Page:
Control methods

Pests, weeds and diseases (pests) pose serious risk for primary producers as they can impact on market access and agricultural production. Pest control is best achieved with an Integrated Pest Management plan using a range of biological, chemical, mechanical, physical or cultural control methods.

To reduce the impacts of pests, the Department of Primary Industries and Regional Development:

  • works with landholders and grower/community/biosecurity groups on control
  • provides diagnostic services and information on prevention, management and treatment
  • provides biosecurity measures to prevent introduction, and to eradicate or manage current pests.

For advice on control methods search our website or contact our Pest and Disease Information Service (PaDIS).

Articles

  • Testing for herbicide susceptibility allows you to determine what herbicide options are still available to control weeds on your farm.

  • Herbicides can be applied by a variety of means including boom sprayers, aerial spraying, misters, blanket wipers, rope wick applicators, weed seekers and back-pack sprayers.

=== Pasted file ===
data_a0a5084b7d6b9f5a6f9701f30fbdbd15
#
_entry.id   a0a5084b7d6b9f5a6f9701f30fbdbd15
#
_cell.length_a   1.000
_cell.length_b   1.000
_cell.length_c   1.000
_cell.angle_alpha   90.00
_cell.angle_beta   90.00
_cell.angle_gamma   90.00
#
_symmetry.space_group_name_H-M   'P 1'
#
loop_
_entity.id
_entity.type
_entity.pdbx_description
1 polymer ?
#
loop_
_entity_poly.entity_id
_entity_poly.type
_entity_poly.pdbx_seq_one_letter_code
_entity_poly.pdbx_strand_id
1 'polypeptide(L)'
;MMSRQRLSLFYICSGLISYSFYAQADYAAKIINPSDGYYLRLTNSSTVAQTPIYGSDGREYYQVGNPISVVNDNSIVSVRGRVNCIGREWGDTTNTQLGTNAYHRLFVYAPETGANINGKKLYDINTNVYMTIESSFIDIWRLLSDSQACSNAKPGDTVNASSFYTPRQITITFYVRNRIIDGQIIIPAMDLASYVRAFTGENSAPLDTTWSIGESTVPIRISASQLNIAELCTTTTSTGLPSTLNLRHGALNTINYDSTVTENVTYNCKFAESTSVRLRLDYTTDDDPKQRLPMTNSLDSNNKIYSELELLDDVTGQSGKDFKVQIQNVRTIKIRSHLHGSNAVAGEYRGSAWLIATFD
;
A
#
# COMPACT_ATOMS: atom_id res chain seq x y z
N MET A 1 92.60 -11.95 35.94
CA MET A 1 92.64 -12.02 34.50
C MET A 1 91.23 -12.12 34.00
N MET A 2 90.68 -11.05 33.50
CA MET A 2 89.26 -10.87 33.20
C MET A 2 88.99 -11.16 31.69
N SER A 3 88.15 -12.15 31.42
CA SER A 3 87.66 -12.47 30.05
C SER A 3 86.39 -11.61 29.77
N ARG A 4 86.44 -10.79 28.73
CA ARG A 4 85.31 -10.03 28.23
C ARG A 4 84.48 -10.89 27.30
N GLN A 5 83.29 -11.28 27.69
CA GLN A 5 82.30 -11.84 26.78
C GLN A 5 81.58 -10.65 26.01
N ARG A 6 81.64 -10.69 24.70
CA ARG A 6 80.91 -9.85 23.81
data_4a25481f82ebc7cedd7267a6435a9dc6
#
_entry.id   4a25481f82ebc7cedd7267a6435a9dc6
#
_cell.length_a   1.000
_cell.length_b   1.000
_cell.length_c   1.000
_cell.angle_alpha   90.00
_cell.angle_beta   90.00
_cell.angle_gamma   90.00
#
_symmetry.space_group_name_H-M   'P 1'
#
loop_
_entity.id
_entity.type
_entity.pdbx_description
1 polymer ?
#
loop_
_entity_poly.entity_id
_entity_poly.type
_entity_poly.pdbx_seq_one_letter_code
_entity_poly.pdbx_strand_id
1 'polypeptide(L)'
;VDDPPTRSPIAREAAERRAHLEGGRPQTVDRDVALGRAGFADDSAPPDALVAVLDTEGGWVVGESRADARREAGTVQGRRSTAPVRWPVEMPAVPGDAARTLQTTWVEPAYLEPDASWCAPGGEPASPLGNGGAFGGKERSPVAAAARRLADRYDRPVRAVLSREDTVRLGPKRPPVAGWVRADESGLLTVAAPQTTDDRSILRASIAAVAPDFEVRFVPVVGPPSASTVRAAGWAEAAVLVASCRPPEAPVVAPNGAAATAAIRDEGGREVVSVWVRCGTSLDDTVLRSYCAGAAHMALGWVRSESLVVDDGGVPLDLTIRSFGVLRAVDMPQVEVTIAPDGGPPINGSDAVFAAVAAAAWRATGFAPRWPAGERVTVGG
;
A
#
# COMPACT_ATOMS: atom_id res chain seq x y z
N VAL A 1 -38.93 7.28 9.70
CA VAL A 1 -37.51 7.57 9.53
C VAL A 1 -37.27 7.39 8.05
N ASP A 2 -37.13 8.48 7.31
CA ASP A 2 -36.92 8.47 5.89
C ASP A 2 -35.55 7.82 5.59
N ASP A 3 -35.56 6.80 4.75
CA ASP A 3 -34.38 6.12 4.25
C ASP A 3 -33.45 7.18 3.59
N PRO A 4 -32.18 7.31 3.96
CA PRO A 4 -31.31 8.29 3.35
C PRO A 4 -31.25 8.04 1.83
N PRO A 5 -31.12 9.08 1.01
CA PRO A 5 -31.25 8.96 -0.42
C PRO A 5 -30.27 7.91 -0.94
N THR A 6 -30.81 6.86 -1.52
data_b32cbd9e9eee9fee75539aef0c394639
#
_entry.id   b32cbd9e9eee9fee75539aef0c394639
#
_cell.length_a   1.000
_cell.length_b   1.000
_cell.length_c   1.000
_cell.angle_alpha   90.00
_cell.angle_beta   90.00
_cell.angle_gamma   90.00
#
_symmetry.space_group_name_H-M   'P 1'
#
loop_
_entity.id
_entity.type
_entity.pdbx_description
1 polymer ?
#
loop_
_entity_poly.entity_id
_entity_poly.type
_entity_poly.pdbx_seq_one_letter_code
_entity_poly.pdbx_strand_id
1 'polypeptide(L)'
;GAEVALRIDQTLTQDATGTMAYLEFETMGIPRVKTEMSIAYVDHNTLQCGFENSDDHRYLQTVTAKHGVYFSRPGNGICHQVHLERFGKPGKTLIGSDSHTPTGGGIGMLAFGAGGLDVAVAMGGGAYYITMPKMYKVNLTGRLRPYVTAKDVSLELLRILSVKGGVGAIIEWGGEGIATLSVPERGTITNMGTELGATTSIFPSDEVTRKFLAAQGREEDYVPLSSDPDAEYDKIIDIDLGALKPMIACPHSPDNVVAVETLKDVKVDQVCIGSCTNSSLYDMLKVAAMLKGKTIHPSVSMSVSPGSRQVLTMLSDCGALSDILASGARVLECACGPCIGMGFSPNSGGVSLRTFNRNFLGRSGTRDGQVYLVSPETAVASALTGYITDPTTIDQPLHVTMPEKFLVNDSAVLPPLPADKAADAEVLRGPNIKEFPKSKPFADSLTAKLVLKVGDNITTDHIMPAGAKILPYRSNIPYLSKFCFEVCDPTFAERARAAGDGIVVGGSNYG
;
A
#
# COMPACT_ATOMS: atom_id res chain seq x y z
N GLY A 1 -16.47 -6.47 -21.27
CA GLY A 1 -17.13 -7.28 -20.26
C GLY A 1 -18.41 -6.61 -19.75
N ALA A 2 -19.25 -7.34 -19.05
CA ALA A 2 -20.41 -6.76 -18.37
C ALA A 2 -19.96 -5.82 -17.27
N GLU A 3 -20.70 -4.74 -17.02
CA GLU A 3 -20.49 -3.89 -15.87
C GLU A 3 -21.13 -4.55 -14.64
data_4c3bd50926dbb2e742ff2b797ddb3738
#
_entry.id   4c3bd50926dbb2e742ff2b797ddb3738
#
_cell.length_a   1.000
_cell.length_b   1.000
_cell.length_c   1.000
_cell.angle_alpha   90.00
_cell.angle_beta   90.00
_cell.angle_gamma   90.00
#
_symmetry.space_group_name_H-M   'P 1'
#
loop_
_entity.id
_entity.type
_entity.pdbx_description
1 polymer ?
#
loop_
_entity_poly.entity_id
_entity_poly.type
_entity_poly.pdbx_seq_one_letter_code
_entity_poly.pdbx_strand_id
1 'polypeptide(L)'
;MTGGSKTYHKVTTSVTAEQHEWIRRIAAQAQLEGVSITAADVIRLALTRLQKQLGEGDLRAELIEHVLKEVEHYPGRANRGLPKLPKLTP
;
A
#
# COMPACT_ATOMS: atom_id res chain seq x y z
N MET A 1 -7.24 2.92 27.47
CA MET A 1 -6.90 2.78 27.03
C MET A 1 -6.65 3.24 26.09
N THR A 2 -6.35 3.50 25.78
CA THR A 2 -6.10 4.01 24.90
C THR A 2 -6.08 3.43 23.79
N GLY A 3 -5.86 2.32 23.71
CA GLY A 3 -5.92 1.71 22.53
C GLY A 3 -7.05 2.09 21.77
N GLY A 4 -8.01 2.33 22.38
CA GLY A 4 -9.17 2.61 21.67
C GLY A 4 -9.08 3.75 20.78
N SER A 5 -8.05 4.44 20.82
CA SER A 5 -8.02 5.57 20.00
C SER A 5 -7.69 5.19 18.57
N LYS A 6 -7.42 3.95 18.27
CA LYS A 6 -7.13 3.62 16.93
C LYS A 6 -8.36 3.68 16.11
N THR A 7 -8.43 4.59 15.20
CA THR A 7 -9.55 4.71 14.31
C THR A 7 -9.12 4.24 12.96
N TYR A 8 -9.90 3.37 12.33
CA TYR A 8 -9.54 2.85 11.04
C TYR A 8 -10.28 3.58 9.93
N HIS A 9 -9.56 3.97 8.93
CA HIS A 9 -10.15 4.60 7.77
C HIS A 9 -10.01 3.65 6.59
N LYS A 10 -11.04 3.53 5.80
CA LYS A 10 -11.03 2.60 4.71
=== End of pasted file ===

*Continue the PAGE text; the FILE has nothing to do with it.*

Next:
• Following the extended dry conditions this autumn, weeds are now emerging and becoming a challenge for growers to manage in paddocks that may have patchy crops, crops with staggered emergence or no

  • Powdery mildew is a fungal leaf disease that reduces yield and grain quality in susceptible wheat varieties.

  • Spray-topping is a very effective method for managing annual grass seed set in pastures.

  • The term 'residual' applies to a number of herbicides that have a long lasting activity in the soil. These herbicides are often applied directly to the soil prior to planting crops, pre-emergent.

  • 'Crop-topping' is the late application of herbicides to prevent weed seed-set.

  • Herbicide performance can vary greatly depending on a number of factors. These can include compatibility of herbicides, water quality, sprayer decontamination and controlling stressed weeds.

  • The bush fly is a native insect that has affected the lives of Western Australians since before European settlement.

  • The Department of Primary Industries and Regional Development (DPIRD) has been conducting a three and a half-year project to strengthen the State’s biosecurity defences and underpin efforts by indu

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